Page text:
Winter Vegetable Gardening

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The onset of winter means the end of the growing seasons for most gardeners -- planning for spring and pining for warmer weather -- but an increasing number of gardeners are using inexpensive, innovative methods to extend the growing season, allowing them to harvest through the coldest months of the year.

What You Need to Know
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Plants stop growing when there are fewer than 10 hours of daylight available. The key to winter gardening? Know what to plant at what time of year.

Vegetables and herbs that can survive over the winter (overwinter) for early spring harvest include garlic, leeks, thyme, sage, carrots, spinach, and kale. Plants like broccoli, cabbage, beets, and arugula are suited for late-fall and winter harvest.

Fabric row covers, cold frames, and bottomless boxes with clear tops are just some of the tools used to protect plants and to extend the growing and harvesting season.

Another option is to install a hoop house or mini tunnel and to cover the structure with plastic sheeting. This allows light to reach the plants while protecting them from frost, snow, and wind.

In the Pacific northwest coastal region, where we are, the climate conditions can mean an even easier time gardening through the winter.

Tips to keep your garden going through winter

Add protection: Make sure your vegetables are protected from the cold.

Change the climate: Winter crops thrive inside an old-fashioned cold frame, which is essentially a bottomless box with a glass top that you can build yourself or purchase ready-made.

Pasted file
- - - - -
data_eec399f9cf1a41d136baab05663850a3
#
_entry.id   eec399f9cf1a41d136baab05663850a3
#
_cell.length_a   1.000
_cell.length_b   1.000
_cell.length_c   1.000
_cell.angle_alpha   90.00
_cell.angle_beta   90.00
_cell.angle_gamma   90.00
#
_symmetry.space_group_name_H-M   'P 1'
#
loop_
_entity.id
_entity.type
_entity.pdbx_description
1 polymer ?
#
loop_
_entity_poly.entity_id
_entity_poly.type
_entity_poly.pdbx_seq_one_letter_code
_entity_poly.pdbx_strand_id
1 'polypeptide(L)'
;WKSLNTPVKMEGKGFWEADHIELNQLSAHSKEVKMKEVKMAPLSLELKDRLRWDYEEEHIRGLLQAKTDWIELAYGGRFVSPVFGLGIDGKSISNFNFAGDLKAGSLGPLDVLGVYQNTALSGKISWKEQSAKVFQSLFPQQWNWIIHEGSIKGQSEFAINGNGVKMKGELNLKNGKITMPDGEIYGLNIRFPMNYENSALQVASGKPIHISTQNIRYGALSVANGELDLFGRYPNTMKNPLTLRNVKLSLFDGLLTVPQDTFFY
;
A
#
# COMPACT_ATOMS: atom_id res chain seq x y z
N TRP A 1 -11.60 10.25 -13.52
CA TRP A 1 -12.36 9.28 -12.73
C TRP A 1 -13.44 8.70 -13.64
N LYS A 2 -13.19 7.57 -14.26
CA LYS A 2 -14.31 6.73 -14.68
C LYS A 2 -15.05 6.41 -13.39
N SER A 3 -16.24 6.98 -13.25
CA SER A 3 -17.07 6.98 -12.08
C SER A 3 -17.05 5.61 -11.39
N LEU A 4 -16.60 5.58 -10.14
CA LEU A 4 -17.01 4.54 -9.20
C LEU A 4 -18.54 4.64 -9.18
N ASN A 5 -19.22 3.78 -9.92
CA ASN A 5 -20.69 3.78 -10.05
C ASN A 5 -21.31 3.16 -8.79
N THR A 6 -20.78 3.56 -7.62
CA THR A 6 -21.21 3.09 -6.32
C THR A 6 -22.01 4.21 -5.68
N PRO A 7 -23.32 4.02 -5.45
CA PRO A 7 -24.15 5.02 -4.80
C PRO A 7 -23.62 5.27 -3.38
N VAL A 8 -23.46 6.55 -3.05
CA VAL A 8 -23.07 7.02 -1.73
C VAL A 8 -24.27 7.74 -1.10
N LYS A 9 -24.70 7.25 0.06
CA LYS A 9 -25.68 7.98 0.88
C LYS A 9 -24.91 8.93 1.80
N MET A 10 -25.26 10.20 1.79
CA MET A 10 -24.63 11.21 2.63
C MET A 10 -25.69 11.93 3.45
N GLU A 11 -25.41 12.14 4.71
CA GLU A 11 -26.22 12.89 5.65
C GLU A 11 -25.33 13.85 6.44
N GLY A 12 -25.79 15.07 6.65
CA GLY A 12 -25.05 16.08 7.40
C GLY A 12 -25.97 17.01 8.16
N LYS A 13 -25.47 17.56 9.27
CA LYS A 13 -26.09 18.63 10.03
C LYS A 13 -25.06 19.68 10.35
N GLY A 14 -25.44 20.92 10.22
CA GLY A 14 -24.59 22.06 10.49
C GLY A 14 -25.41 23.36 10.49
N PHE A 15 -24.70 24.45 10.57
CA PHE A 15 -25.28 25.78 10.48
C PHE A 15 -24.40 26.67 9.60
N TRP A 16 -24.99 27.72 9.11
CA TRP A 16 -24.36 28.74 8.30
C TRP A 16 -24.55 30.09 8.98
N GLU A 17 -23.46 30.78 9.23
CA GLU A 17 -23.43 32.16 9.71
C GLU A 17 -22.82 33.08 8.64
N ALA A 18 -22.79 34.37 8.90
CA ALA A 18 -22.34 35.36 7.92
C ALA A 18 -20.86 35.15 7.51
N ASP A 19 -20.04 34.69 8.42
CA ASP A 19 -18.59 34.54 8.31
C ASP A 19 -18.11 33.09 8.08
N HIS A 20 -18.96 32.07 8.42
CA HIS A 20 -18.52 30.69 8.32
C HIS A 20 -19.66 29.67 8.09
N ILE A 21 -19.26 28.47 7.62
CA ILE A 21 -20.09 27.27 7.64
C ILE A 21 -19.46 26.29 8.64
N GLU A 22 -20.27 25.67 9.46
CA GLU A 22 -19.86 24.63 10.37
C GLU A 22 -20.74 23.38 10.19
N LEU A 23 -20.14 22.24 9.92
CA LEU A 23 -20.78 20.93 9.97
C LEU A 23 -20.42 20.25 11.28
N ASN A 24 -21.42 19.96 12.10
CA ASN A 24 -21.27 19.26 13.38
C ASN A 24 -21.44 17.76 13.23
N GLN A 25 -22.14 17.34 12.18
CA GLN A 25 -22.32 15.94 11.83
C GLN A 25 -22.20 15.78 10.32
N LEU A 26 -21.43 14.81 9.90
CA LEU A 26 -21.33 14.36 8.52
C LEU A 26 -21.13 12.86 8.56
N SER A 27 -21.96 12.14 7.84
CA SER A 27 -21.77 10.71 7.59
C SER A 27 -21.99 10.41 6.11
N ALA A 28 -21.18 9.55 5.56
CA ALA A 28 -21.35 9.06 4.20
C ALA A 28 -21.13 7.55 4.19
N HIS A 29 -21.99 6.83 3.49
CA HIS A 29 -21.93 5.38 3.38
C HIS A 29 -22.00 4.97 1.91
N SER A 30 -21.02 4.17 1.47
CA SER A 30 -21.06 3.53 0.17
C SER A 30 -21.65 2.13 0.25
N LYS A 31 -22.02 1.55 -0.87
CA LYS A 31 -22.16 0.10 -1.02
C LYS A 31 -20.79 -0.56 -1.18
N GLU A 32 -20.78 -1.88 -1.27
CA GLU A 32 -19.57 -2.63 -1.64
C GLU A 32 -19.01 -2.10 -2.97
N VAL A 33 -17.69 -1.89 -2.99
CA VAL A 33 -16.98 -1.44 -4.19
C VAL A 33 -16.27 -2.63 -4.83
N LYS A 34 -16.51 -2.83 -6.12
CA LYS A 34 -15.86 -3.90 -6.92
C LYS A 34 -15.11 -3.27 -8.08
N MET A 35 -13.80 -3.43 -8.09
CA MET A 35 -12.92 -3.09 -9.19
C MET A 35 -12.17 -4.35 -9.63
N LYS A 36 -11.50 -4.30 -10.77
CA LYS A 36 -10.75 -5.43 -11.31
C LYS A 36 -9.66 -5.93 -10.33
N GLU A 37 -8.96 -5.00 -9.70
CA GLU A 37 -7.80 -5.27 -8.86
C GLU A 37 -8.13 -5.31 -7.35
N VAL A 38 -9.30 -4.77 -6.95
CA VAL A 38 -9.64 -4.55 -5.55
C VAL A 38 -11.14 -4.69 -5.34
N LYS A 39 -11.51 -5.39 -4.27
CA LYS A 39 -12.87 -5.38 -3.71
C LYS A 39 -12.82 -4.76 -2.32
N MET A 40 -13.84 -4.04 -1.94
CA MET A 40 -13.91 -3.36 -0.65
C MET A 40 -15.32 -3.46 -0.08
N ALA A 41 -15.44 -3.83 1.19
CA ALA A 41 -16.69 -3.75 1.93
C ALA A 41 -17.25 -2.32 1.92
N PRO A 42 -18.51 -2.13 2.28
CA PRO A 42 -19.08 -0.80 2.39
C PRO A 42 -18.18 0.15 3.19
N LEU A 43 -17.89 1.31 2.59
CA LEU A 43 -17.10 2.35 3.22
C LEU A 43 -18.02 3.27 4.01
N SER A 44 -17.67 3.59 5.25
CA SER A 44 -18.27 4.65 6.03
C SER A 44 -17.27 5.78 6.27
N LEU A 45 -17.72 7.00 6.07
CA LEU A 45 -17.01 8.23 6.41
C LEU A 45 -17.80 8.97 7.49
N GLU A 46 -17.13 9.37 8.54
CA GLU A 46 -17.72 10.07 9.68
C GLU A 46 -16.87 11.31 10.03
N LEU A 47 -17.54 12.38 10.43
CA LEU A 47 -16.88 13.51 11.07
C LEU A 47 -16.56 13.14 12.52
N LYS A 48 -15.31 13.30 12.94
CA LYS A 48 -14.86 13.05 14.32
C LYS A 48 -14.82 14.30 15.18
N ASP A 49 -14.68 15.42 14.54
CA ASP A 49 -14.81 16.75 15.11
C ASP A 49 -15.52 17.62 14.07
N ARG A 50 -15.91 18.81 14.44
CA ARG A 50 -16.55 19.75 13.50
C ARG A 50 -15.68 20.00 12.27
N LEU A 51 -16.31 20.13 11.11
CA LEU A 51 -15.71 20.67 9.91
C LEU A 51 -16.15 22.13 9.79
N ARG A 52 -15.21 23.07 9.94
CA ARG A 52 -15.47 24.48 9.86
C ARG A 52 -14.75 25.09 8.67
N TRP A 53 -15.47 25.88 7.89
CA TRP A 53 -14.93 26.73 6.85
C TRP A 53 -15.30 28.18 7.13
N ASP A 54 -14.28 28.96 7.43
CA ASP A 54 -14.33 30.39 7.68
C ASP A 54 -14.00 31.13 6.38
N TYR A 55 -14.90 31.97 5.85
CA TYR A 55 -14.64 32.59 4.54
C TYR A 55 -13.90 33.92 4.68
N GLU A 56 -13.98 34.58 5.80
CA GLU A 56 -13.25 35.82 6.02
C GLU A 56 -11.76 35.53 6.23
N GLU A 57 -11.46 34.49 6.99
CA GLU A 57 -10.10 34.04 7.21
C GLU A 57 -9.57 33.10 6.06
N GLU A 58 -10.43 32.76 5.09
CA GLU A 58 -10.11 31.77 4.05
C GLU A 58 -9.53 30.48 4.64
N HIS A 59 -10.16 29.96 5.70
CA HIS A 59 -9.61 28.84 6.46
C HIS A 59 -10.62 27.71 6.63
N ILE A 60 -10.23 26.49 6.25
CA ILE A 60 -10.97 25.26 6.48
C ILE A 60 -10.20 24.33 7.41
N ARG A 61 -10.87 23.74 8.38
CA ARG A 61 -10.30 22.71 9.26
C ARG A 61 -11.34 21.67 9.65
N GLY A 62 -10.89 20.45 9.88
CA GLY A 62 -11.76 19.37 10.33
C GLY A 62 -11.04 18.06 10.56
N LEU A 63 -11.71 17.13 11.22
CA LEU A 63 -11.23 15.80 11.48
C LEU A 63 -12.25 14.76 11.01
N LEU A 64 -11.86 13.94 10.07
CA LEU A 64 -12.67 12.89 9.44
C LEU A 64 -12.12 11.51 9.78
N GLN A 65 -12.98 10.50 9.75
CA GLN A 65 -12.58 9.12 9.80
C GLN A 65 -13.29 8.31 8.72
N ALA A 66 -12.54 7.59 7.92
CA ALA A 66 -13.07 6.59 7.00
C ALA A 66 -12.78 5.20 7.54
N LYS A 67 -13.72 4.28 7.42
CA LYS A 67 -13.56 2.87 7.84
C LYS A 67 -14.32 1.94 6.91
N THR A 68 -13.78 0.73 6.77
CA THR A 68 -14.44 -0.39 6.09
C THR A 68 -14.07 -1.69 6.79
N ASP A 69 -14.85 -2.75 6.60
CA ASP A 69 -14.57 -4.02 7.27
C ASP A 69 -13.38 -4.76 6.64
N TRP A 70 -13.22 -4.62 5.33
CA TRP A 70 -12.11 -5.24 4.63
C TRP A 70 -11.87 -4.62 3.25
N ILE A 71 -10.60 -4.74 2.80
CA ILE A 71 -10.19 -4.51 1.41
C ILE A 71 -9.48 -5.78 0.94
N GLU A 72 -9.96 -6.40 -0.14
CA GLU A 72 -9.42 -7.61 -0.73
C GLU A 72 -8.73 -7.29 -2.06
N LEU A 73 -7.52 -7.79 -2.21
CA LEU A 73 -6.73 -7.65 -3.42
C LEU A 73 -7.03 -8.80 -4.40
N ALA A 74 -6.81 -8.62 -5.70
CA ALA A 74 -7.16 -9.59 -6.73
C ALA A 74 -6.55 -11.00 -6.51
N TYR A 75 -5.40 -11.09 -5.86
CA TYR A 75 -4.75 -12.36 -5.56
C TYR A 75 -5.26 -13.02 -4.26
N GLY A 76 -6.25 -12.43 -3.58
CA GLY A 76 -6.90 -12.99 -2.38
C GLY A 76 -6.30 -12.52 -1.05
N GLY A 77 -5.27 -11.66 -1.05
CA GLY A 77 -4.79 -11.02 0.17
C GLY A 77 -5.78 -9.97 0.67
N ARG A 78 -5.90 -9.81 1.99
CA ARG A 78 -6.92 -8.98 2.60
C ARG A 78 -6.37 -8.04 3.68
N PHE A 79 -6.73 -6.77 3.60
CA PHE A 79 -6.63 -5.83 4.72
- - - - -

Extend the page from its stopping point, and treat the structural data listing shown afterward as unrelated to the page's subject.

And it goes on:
Double up: As temperatures drop, or if your area is particularly chilly, you can add a greenhouse to your cold frame.

Sow now, reap later: Vancouver tends to have a moderate climate, but for other areas, winter crops should be sown by mid-October at the latest.

Keep plants young: Younger plants are much stronger than older ones in cold growing conditions. Keep greens young by trimming the outer leaves and harvest in the middle of the day, when plants have defrosted.

Move indoors: Sprouts and herbs will do fine on a sunny windowsill, but most houses are too warm to grow other crops in natural light. When it is cold, plants tend to grow slowly. Fluorescent grow lights are a good option to ensure that your plants are getting enough light.

Make sure that plants are not sheltered in more than two layers of protection -- this cuts out too much light and can affect plant growth.

With preparation, you can continue growing through many chilly months. Planting winter vegetables right after the summer harvest -- and some hardier crops until September end -- will ensure that there are vegetables around when winter hits.

"Last chance! 8 veggies to sow now", BC Living

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